While such a vision may seem abstract, that is only the case if we lose sight of the fact that Paul’s invocation of the social body has its origins in the crucified body of Jesus and is grounded in the experience of material bodies. Indeed, 1 Corinthians can be read from beginning to end as concerned primarily with what individuals do in their bodies and how it affects the social body. What is paramount in 1 Corinthians 12 is a concern for the “whole” body and the greater value of what are deemed, by societal conventions anyway, the weaker and less honorable members of the social body in cultivating a communal ethos in which the members have “have the same care for one another” (1 Cor 12:25).

LSTC staff-person, Sara Trumm, protesting against political corruption.

Given that in Paul’s view the telos of this messianic event through which a new social body is being formed is nothing less than a “new creation”, which is material as well as spiritual, then we would do well to give priority in the crisis of our time to black and brown bodies, refugee bodies, poor bodies, bodies in pain, be it physical, psychic, or social, if we are to have any hope of community that will delver us from the isolation, alienation and self-enclosure that that defines our own political situation.


[1] Roberto Esposito, Terms of the Political: Community, Immunity, Biopolitics (New York: Fordham University Press, 2013), 16. He cites Rosseau: “Our sweetest existence is relative and collective, and our true self is not entirely within us.”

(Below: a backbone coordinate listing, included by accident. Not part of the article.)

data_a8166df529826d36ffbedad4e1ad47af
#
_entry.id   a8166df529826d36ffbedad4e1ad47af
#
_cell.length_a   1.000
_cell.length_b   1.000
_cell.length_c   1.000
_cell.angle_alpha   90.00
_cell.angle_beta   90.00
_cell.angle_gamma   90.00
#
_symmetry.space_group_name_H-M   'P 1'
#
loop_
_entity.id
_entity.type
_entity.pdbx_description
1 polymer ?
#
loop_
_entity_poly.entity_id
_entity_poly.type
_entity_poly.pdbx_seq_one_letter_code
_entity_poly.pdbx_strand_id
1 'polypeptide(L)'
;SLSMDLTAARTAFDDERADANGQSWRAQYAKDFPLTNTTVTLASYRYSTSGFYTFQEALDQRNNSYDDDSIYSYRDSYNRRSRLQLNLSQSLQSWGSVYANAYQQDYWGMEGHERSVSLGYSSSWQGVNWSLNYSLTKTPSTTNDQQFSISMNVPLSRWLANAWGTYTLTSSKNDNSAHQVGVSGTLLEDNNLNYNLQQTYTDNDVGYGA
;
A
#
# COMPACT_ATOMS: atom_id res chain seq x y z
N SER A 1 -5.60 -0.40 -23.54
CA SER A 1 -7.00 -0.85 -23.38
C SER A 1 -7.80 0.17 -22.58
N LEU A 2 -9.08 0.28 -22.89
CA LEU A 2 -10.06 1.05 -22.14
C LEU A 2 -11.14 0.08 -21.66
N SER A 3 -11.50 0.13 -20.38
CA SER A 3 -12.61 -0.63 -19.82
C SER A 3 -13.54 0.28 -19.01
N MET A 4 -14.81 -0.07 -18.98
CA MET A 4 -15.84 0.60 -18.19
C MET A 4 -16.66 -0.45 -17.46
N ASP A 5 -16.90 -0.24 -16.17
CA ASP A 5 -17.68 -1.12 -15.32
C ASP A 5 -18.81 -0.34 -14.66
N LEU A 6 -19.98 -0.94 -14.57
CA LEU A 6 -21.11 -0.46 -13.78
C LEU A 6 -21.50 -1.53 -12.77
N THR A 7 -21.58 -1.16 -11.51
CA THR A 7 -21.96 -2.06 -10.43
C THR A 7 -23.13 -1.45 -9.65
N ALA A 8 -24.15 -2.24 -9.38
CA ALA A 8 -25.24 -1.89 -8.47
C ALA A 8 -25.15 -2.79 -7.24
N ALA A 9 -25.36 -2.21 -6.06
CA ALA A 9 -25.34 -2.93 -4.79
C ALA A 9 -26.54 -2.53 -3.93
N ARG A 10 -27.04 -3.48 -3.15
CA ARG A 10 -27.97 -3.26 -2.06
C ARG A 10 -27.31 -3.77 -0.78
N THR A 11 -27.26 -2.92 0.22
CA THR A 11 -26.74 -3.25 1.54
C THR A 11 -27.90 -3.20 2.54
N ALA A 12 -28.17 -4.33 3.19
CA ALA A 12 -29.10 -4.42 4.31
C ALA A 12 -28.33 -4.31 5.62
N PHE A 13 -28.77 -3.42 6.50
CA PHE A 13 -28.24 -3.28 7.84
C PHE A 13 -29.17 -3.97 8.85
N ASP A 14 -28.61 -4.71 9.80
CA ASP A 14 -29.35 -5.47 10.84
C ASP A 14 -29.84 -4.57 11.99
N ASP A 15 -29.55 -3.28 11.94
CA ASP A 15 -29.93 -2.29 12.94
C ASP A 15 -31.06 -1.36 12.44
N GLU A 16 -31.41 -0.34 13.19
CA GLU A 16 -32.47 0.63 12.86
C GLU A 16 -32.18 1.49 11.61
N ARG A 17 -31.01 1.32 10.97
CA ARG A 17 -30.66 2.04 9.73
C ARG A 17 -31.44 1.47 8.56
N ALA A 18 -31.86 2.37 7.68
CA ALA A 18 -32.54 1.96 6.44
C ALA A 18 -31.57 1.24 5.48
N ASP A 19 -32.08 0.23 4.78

[2] From Rousseau, On Education citied in Esposito, Terms of the Political, 18. See 1 Corinthians 1:26-31; 4:6-13; 2 Corinthians 4:7-15; 12:1-12.

102710.jpgRaymond Pickett, professor of New Testament, has been on the faculty of the Lutheran School of Theology at Chicago since 2009. After his ordination in 1989, Pickett served Bethany Lutheran Church in Tulsa, Oklahoma. for five years, and then Peace Lutheran Church in Manhattan, Kansas, for three years. He came to LSTC after teaching for twelve years at the Lutheran Seminary Program in the Southwest.

Pickett received his his Ph.D. in New Testament from the University of Sheffield. In addition to several articles and book reviews, he is the author of The Cross in Corinth: The Social Significance of the Death of Jesus and is a contributor to the multi-volume Fortress series entitled A Peoples’ History of Christianity, published in November of 2005. He also did the new SELECT DVD New Testament Introduction course with two other ELCA seminary professors. He frequently takes study groups to archeological sites in Greece, Turkey and Rome.


Leave a Reply

Fill in your details below or click an icon to log in: Logo

You are commenting using your account. Log Out /  Change )

Google+ photo

You are commenting using your Google+ account. Log Out /  Change )

Twitter picture

You are commenting using your Twitter account. Log Out /  Change )

Facebook photo

You are commenting using your Facebook account. Log Out /  Change )


Connecting to %s